are as Bush called them "good people who stand for democracy and
freedom" ^ turn a blind eye and a deaf ear when their government is
the cause of so much injustice; when their government refuses to join
a UN treaty for banning land mines; when their government has caused
the death of hundreds of innocent and defenseless people; when
weapons made in their factories kill innocent children every day?
These are the questions that are foremost in the minds of fair-minded
people all over the world.
As the refugees crowd the borders, we'll be blaming someone else
Mullah Mohammed Omar's 10-year-old son is dead. He was, according to
Afghan refugees fleeing Kandahar, taken to one of the city's broken
hospitals by his father, the Taliban leader and "Emir of the
Faithful", but the boy apparently travelling in Omar's car when it
was attacked by US aircraft died of his wounds.
No regrets, of course. Back in 1985, when American aircraft bombed
Libya, they also destroyed the life of Colonel Muammar Gaddafi's six-
year-old adopted daughter. No regrets, of course. In 1992, when an
Israeli pilot flying an American-made Apache helicopter fired an
American-made missile into the car of Said Abbas Moussawi, head of
the Hizbollah guerrilla army in Lebanon, the Israeli pilot also
killed Moussawi's 10-year-old. No regrets, of course.
Whether these children deserved their deaths, be sure that their
fathers in our eyes were to blame. Live by the sword, die by the
sword and that goes for the kids too. Back in 1991, The Independent
revealed that American Gulf War military targets included "secure"
bunkers in which members of Saddam Hussein's family or the families
of his henchmen were believed to be hiding. That's how the
Americans managed to slaughter well over 300 people in an air raid
shelter at Amariya in Baghdad. No Saddam kids, just civilians. Too
bad. I wonder now that President George Bush has given permission
to the CIA to murder Osama bin Laden if the same policy applies
And so the casualties begin to mount. From Kandahar come ever more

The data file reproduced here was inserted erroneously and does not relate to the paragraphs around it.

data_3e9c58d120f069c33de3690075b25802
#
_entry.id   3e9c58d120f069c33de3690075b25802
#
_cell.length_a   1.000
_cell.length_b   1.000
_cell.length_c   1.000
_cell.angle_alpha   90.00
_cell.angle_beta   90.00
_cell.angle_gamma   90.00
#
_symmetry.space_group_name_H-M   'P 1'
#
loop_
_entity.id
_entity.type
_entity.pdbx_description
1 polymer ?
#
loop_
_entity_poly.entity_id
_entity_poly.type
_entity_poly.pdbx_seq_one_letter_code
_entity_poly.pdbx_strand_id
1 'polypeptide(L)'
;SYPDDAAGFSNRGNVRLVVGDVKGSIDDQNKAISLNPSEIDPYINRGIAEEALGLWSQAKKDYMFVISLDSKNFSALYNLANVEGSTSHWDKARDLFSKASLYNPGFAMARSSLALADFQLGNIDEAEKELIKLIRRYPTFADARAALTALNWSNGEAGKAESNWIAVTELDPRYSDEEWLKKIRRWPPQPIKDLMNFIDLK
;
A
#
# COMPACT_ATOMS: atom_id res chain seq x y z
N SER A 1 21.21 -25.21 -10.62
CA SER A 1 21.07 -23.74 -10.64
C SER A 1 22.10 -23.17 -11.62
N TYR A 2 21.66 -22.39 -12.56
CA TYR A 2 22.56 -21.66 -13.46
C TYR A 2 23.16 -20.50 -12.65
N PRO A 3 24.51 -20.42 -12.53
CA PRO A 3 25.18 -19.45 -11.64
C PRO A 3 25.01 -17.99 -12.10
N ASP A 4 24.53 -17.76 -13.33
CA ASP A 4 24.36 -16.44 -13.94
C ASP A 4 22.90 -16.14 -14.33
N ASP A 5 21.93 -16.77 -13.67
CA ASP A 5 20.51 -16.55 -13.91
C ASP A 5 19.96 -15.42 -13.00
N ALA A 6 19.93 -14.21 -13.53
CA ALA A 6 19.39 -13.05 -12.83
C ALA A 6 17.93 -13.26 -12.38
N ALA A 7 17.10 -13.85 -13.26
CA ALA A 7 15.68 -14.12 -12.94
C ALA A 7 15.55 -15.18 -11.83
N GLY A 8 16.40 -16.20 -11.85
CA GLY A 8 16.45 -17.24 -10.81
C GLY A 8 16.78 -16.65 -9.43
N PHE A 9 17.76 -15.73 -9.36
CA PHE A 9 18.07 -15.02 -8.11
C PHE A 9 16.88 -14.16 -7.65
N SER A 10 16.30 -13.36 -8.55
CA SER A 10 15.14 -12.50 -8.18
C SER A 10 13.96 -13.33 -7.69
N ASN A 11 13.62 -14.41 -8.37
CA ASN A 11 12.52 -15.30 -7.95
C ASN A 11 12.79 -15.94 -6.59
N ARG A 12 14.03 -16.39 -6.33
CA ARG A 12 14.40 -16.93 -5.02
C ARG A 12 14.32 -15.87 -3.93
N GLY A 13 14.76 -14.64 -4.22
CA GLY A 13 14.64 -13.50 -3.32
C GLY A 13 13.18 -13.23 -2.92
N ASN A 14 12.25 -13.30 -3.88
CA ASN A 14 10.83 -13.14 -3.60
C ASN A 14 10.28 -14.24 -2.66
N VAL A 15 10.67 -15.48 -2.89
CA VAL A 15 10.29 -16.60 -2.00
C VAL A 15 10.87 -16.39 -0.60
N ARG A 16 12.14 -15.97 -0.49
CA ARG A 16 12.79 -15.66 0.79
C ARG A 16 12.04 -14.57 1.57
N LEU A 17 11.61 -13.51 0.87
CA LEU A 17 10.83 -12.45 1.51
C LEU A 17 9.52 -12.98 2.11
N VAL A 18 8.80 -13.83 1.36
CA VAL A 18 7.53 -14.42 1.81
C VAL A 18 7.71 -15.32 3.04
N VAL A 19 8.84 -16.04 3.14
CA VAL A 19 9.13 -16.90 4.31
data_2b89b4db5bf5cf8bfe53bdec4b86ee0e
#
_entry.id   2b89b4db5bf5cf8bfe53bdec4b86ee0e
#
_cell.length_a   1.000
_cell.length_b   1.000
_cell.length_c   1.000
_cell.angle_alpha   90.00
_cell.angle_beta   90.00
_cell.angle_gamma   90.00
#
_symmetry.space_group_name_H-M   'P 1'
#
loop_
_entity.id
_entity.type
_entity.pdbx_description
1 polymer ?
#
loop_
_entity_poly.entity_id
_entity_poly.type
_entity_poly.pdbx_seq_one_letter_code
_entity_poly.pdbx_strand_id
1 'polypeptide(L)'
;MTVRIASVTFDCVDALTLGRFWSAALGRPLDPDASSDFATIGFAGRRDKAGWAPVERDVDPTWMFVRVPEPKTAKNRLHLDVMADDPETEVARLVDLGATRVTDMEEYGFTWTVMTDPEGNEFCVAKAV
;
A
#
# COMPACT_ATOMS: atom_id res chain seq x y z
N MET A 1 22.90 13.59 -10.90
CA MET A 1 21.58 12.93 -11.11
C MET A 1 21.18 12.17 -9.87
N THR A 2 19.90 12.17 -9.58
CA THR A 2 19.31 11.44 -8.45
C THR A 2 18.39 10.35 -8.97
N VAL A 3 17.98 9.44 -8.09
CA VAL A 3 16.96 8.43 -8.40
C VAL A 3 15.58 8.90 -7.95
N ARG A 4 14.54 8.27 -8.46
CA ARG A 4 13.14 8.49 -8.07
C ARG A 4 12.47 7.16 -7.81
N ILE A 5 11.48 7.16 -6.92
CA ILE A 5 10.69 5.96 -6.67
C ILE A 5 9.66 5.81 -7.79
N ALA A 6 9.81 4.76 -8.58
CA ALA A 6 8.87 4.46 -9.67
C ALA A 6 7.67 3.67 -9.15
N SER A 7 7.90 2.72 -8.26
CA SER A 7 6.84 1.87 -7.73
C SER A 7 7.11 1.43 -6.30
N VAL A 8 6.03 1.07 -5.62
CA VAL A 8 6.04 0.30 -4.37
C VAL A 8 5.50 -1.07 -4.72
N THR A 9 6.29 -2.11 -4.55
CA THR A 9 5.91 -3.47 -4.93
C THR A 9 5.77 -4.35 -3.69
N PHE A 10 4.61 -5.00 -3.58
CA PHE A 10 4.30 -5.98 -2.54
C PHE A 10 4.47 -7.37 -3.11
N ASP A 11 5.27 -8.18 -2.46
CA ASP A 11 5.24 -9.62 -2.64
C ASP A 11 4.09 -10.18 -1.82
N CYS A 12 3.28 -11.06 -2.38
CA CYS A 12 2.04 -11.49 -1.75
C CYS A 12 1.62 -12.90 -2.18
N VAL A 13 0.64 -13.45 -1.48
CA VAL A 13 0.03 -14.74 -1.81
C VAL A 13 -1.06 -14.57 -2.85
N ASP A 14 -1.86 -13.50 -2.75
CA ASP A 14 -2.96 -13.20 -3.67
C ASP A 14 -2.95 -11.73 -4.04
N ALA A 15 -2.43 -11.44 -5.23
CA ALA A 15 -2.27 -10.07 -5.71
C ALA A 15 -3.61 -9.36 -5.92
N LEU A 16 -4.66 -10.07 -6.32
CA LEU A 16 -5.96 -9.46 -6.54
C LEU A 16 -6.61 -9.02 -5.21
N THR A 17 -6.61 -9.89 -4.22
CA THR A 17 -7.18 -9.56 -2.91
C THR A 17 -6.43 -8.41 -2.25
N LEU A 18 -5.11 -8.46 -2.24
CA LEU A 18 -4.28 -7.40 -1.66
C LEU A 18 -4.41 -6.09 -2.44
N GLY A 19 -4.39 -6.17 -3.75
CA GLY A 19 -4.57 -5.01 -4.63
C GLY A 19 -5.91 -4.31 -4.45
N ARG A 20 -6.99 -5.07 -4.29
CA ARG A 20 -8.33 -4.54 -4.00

frightful stories of civilians buried under ruins, of children torn
to pieces by American bombs. The Taliban and here the Americans
must breathe a collective sigh of relief refuse to allow Western
journalists to enter the country to verify these reports. So when a
few television crews were able to find 18 fresh graves in the
devastated village of Khorum outside Jalalabad just over a week ago,
the US Defence Secretary Donald Rumsfeld could ridicule the deaths
as "ridiculous". But not, I suspect, for much longer.
For if each of our wars for infinite justice and eternal freedom have
a familiar trade mark the military claptrap about air superiority,
suppression of "command and control centres", radar capabilities
each has an awkward, highly exclusive little twist to it. In 1999,
Nato claimed it was waging war to put Kosovo Albanian refugees back
in their homes even though most of the refugees were still in their
homes when the war began. Our bombing of Serbia led directly to their
dispossession. We bear a heavy burden of responsibility for their
suffering since the Serbs had told us what they would do if Nato
opened hostilities although the ultimate blame for their "ethnic
cleansing'' clearly belonged to Slobodan Milosevic.
But Nato's escape clause won't work this time round. For as the
Afghan refugees turn up in their thousands at the border, it is
palpably evident that they are fleeing not the Taliban but our bombs
and missiles. The Taliban is not ethnically cleansing its own Pashtun
population. The refugees speak vividly of their fear and terror as
our bombs fall on their cities. These people are terrified of
our "war on terror'', victims as innocent as those who were
slaughtered in the World Trade Centre on 11 September. So where do we
It's an important question because, once the winter storms breeze
down the mountain gorges of Afghanistan, a tragedy is likely to
commence, one which no spin doctor or propaganda expert will be able
to divert. We'll say that the thousands about to die or who are dying
of starvation and cold are victims of the Taliban's intransigence or
the Taliban's support for "terrorism" or the Taliban's propensity to
steal humanitarian supplies.
I have to admit having been weaned on Israel's promiscuous use of
the word "terror" every time a Palestinian throws a stone at his
occupiers that I find the very word "terrorism" increasingly
mendacious as well as racist. Of course despite the slavish use of
the phrase "war on terrorism" on the BBC and CNN it is nothing of
the kind. We are not planning to attack Tamil Tiger suicide bombers
or Eta killers or Real IRA murderers or Kurdish KDP guerrillas.
Indeed, the US has spent a lot of time supporting terrorists in Latin
America the Contras spring to mind not to mention the rabble we
are now bombing in Afghanistan. This is, as I've said before, a war
on America's enemies. Increasingly, as the date of 11 September
acquires iconic status, we are retaliating for the crimes against
humanity in New York and Washington. But we're not setting up any
tribunals to try those responsible.